What Happens During a Deportation Hearing?
Facing deportation is frightening and anxiety-producing for you and your loved ones. A deportation hearing provides you with the legal opportunity to fight back against your removal, but the process can sometimes feel overwhelming and confusing. A knowledgeable immigration attorney can explain how deportation hearings work, what you can expect, and how to proceed if you don’t get the desired outcome.
How Do I Know When I’m Required to Go to Immigration Court?
If the government begins deportation proceedings against you because they believe you have violated immigration laws, they must notify you of your court hearings. The two documents you should receive by mail are:
- A Notice to Appear (NTA): This document contains vital information about your case, including an explanation of the proceedings, your rights regarding hiring legal representation, and why the government believes it has grounds to remove you from the country. It may provide information on where and when your initial hearing will occur, or this may come in a separate letter.
- A Notice of Hearing in Removal Proceedings: This letter tells you the date, time, and place of your hearing. Note this information carefully because a failure to appear has severe consequences and may result in automatic removal. The hearing’s date and time can sometimes change after this letter is sent, so it is critical to follow the instructions detailing how to call and check the latest information regarding your hearing.
What Are the Two Types of Deportation Hearings?
As a non-citizen, you have the right to defend yourself against the government’s attempt to remove you from the country. During deportation proceedings, you will need to appear at two different hearings, which serve distinct purposes.
Master Calendar Hearing
A master calendar hearing is your initial hearing before the immigration court. During this short hearing, you will be called before the immigration judge to respond to the charges against you. If you are defending yourself against your removal, you will briefly explain your defense. Common defenses include eligibility for asylum, a valid marriage to a US citizen, or the cancellation of your removal. An immigration lawyer can help you decide which defense(s) apply to your specific situation and can begin filing the necessary applications on your behalf.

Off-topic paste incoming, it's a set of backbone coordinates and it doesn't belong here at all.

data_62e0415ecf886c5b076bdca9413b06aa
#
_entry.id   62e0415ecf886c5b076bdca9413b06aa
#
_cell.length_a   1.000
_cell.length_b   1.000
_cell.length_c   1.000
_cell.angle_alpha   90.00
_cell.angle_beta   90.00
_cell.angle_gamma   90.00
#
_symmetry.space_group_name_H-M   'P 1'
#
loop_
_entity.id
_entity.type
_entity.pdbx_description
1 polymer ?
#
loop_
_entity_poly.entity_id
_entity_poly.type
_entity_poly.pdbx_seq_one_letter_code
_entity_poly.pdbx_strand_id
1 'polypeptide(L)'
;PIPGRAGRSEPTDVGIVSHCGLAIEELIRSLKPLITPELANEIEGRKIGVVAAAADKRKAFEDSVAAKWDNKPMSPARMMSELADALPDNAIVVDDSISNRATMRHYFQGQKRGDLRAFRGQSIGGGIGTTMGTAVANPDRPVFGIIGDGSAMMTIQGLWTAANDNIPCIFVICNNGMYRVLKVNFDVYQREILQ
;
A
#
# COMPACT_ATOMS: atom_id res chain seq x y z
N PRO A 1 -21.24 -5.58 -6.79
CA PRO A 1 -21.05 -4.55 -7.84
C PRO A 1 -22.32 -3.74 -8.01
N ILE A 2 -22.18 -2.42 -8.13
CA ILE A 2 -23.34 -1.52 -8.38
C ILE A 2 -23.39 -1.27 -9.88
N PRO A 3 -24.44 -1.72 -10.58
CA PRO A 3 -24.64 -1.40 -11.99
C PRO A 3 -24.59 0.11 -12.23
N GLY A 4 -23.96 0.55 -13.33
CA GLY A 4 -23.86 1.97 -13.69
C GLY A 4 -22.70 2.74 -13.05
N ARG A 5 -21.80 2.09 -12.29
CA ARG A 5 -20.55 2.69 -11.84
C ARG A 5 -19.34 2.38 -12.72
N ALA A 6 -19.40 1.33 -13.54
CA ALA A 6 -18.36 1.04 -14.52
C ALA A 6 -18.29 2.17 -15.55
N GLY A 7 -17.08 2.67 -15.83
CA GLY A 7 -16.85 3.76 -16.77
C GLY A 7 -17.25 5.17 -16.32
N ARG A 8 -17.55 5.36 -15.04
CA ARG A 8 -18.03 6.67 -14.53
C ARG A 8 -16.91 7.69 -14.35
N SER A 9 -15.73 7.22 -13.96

There is typically no decision made on your case during the master calendar hearing because it is a preliminary hearing. At the end, your judge will likely inform you of the date for your merits hearing, which is the next step in the process.
During your merits hearing also known as an “individual hearing”, you or your attorney will present your defense and explain why you should not be removed from the US. This hearing may take more than one court date, depending on the complexity of your case. To support your defense, you will need to have submitted prior to your court date documentary evidence and at your court date you will present testimonial evidence from yourself, character witnesses and expert witnesses.
Many individuals choose to testify about their circumstances and why they should be allowed to remain in the US. The government attorney from the Department of Homeland Security (DHS) and the Immigration Judge will also have the right to ask you questions if you testify. Your lawyer can help you prepare for this testimony and potential questions you could face so you can feel confident in your responses. If you wish to have an interpreter for these proceedings, you may request one.
Once both sides have presented their evidence and legal arguments, the immigration judge will take time to review the case to make their determination. The judge may tell you their decision immediately after the hearing or provide the determination in writing at a later date if they wish to have more time to consider.
What if You Miss Your Hearing?
Any deportation hearing is a serious legal event, and you should make every effort to be present and prepared for your day in court. If an emergency causes you to miss your hearing, such as a severe illness of yourself or a close family member or a domestic violence incident, you must contact your attorney promptly. If the immigration judge issues an order for your removal in your absence, you must petition the court to reopen your case within 90 days and provide proof of the emergency you experienced, such as medical records or a police report.
What Can You Do if the Immigration Judge Orders Your Removal?
You may feel extremely upset and disheartened if the judge orders your removal, but this does not have to be the end of your case. Your lawyer has 30 days to appeal to the Board of Immigration Appeals (BIA), which can reconsider your case. If the BIA upholds your removal, you may still have the option to bring the matter to a federal court for another opinion.
Are You Required to Have a Lawyer for Your Deportation Hearing?
You are not required to have a lawyer to represent you in immigration court, but it is highly recommended. Due to the complexity of this process, it is vital to have the support of an experienced deportation defense attorney who can help you navigate the legal system and ensure you understand your rights and responsibilities. Unlike criminal court, where public defenders can be appointed, immigration court will not provide you with an attorney. You must obtain legal services on your own. If you have questions or concerns about seeking skilled legal representation, contact our office today to speak with a compassionate immigration lawyer: 678-853-7402.